U.S. blockade negatively impacts cruise ship visits

Cuban cruise activities, important to the development of tourism on the island, have been visibly affected from April 2013 through April 2014, with reported losses of 149,520,280 dollars stated Norberto Pérez del Toro, director-general of Aries Transportes S.A., responsible for maritime and port cruise ship operations. Since 1995 various cruise facilities have been constructed in Havana, Santiago de Cuba, Cienfuegos and Pla­ya Punta Francés, on the Isle of Youth.

“These facilities enable 21 cruise ships to dock weekly, eight in Havana as it has two berths, four in Cienfuegos, four in Santiago de Cuba and five in Punta Francés,” said Norberto Pérez.

However, these facilities are not utilized to their full potential given the consequences of the blockade, which restricts U.S. citizens from traveling to the island, in addition to the Torricelli Act which prohibits U.S. ships from entering Cuban ports, and requires vessels from other countries which have docked in Cuba to wait 180 days before being allowed to touch U.S. ports.

“This, of course affects their schedules and makes if difficult for them to dock in our country,” explained the director, which is why the facilities – which can receive up to 1,090 cruise ships per year – have only been used to 10% of their capacity, he added.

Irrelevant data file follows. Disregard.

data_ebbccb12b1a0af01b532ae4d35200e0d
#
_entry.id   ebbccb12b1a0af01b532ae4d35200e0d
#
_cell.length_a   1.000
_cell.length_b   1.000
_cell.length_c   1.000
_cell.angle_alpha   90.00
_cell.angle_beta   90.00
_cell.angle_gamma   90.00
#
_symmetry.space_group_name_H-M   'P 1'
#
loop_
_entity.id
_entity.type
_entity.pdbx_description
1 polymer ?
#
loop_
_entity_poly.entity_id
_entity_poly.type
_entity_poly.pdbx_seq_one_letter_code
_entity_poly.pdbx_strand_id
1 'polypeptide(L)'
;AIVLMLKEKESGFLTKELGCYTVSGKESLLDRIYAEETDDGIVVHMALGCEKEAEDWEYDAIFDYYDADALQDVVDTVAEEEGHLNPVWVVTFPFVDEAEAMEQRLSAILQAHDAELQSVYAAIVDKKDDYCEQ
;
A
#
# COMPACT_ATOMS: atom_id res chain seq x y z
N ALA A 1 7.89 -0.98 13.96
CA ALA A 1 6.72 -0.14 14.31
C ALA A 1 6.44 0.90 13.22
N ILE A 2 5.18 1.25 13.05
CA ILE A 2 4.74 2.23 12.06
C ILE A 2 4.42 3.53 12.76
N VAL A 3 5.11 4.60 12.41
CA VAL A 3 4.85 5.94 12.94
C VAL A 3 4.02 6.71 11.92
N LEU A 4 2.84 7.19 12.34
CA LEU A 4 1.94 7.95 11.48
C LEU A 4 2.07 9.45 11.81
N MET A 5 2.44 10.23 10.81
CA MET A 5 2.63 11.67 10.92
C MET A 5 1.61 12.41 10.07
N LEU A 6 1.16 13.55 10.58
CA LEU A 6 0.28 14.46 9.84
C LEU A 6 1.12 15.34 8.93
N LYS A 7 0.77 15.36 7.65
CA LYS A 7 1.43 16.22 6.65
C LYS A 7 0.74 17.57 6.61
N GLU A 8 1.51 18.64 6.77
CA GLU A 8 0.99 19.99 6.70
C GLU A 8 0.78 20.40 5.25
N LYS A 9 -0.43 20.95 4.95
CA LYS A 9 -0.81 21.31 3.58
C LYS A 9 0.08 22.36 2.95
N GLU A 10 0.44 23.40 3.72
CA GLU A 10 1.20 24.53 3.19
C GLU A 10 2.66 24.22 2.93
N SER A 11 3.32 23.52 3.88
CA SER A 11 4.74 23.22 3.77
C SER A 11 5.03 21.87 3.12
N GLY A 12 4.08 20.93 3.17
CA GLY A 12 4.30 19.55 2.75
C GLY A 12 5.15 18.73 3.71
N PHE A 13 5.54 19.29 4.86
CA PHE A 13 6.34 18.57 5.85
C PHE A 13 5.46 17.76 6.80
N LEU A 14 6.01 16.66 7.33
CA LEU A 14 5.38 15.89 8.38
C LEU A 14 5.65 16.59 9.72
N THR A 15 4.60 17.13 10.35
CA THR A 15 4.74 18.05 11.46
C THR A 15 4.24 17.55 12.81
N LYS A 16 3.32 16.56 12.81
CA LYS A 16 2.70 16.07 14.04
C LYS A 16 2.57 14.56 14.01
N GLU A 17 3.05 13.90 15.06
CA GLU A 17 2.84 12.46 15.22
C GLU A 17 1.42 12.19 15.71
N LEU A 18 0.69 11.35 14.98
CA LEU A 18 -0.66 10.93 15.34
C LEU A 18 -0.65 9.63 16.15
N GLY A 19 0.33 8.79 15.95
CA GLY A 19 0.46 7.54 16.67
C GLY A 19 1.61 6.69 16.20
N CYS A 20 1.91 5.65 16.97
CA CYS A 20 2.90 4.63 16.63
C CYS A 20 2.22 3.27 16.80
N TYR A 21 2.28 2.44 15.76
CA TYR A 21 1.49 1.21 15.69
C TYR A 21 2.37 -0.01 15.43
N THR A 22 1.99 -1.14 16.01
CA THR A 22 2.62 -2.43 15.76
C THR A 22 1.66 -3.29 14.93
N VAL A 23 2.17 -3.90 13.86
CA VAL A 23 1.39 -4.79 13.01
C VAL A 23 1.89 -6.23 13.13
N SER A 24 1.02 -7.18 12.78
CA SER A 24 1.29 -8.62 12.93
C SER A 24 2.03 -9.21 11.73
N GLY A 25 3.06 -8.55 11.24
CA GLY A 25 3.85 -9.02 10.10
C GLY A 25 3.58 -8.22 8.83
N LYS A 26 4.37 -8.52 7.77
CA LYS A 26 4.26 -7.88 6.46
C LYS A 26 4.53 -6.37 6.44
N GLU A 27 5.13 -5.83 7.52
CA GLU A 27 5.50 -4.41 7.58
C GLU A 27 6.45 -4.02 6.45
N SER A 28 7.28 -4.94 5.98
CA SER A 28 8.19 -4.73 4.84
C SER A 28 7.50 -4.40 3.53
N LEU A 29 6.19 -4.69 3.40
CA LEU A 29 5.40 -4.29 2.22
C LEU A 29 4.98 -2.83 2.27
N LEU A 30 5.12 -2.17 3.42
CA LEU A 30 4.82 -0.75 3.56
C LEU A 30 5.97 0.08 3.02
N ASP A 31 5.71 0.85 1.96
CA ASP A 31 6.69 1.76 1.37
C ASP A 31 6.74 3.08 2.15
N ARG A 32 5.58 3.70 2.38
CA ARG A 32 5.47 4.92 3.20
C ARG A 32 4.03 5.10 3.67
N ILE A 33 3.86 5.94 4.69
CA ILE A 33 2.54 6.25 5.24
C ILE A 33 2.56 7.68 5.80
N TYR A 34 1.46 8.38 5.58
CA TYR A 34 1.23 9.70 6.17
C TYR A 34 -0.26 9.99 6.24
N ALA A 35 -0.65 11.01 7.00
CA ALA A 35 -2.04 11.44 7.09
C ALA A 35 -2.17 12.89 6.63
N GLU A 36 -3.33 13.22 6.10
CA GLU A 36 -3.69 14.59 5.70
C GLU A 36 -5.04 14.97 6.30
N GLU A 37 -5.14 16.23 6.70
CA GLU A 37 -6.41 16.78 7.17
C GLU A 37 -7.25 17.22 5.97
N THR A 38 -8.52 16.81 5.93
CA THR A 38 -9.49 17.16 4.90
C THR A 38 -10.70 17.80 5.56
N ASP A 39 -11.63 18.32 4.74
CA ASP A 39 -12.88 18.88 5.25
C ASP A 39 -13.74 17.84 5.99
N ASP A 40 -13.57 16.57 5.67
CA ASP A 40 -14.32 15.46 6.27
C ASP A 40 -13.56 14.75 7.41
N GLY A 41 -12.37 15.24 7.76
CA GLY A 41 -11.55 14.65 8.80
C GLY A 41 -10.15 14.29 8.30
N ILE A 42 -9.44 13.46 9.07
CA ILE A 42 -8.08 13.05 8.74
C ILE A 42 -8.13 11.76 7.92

2005 saw substantial cruise ship activity, with 122 stops and 102,440 passengers passing through Cuba’s port terminals. But in 2009, only 20 stops were made with 6,368 passengers.

“The number of stops is currently growing. We should end 2014 with around 141, and an average of 35,000 passengers, this however is still a negligible percentage of the installations’ capacities,” he explained.

Furthermore, the fact that facilities do not generate income in accordance with their potential and the need carry out regular maintenance in order to continue operations, generates an annual expense of almost 140,000 dollars.

“If we consider the impact from 1995 when the facilities were constructed, through April 2013, we can say that total losses from cruise activities have reached 2.2 billion dollars,” added Norberto Pérez.

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